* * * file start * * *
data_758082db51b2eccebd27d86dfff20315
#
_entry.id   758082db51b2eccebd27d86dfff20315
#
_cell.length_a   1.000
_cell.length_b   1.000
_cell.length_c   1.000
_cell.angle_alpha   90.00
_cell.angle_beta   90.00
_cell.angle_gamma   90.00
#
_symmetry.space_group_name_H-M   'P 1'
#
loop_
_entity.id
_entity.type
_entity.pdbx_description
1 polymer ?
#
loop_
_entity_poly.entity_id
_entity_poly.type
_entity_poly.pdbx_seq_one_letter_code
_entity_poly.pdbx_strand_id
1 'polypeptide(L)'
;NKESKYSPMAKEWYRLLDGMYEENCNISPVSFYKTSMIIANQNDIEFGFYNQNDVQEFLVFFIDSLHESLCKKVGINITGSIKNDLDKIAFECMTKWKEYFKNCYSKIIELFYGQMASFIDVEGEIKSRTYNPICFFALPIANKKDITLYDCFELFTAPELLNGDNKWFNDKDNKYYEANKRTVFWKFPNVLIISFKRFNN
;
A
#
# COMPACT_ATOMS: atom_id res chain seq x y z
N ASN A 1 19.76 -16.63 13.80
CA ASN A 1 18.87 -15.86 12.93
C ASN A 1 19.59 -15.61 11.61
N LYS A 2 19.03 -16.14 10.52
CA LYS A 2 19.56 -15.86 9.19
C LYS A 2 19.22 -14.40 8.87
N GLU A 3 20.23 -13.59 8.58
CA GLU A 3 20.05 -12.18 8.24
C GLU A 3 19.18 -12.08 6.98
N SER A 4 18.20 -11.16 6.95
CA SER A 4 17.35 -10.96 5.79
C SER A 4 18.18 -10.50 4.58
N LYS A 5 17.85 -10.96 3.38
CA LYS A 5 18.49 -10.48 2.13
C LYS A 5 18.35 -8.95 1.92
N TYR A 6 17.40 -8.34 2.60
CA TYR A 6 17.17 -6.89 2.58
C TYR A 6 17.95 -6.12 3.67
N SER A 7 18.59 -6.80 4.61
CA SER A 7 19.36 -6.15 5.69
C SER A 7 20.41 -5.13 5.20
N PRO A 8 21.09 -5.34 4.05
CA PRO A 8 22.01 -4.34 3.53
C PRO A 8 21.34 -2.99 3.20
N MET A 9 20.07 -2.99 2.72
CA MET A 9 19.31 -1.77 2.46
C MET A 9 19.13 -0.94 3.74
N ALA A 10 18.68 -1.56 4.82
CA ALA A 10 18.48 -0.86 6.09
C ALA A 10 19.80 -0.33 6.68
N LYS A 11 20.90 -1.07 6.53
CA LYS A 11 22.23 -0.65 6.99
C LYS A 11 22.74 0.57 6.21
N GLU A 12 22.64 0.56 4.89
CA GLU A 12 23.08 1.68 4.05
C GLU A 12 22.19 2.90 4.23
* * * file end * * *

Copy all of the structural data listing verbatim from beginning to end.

data_758082db51b2eccebd27d86dfff20315
#
_entry.id   758082db51b2eccebd27d86dfff20315
#
_cell.length_a   1.000
_cell.length_b   1.000
_cell.length_c   1.000
_cell.angle_alpha   90.00
_cell.angle_beta   90.00
_cell.angle_gamma   90.00
#
_symmetry.space_group_name_H-M   'P 1'
#
loop_
_entity.id
_entity.type
_entity.pdbx_description
1 polymer ?
#
loop_
_entity_poly.entity_id
_entity_poly.type
_entity_poly.pdbx_seq_one_letter_code
_entity_poly.pdbx_strand_id
1 'polypeptide(L)'
;NKESKYSPMAKEWYRLLDGMYEENCNISPVSFYKTSMIIANQNDIEFGFYNQNDVQEFLVFFIDSLHESLCKKVGINITGSIKNDLDKIAFECMTKWKEYFKNCYSKIIELFYGQMASFIDVEGEIKSRTYNPICFFALPIANKKDITLYDCFELFTAPELLNGDNKWFNDKDNKYYEANKRTVFWKFPNVLIISFKRFNN
;
A
#
# COMPACT_ATOMS: atom_id res chain seq x y z
N ASN A 1 19.76 -16.63 13.80
CA ASN A 1 18.87 -15.86 12.93
C ASN A 1 19.59 -15.61 11.61
N LYS A 2 19.03 -16.14 10.52
CA LYS A 2 19.56 -15.86 9.19
C LYS A 2 19.22 -14.40 8.87
N GLU A 3 20.23 -13.59 8.58
CA GLU A 3 20.05 -12.18 8.24
C GLU A 3 19.18 -12.08 6.98
N SER A 4 18.20 -11.16 6.95
CA SER A 4 17.35 -10.96 5.79
C SER A 4 18.18 -10.50 4.58
N LYS A 5 17.85 -10.96 3.38
CA LYS A 5 18.49 -10.48 2.13
C LYS A 5 18.35 -8.95 1.92
N TYR A 6 17.40 -8.34 2.60
CA TYR A 6 17.17 -6.89 2.58
C TYR A 6 17.95 -6.12 3.67
N SER A 7 18.59 -6.80 4.61
CA SER A 7 19.36 -6.15 5.69
C SER A 7 20.41 -5.13 5.20
N PRO A 8 21.09 -5.34 4.05
CA PRO A 8 22.01 -4.34 3.53
C PRO A 8 21.34 -2.99 3.20
N MET A 9 20.07 -2.99 2.72
CA MET A 9 19.31 -1.77 2.46
C MET A 9 19.13 -0.94 3.74
N ALA A 10 18.68 -1.56 4.82
CA ALA A 10 18.48 -0.86 6.09
C ALA A 10 19.80 -0.33 6.68
N LYS A 11 20.90 -1.07 6.53
CA LYS A 11 22.23 -0.65 6.99
C LYS A 11 22.74 0.57 6.21
N GLU A 12 22.64 0.56 4.89
CA GLU A 12 23.08 1.68 4.05
C GLU A 12 22.19 2.90 4.23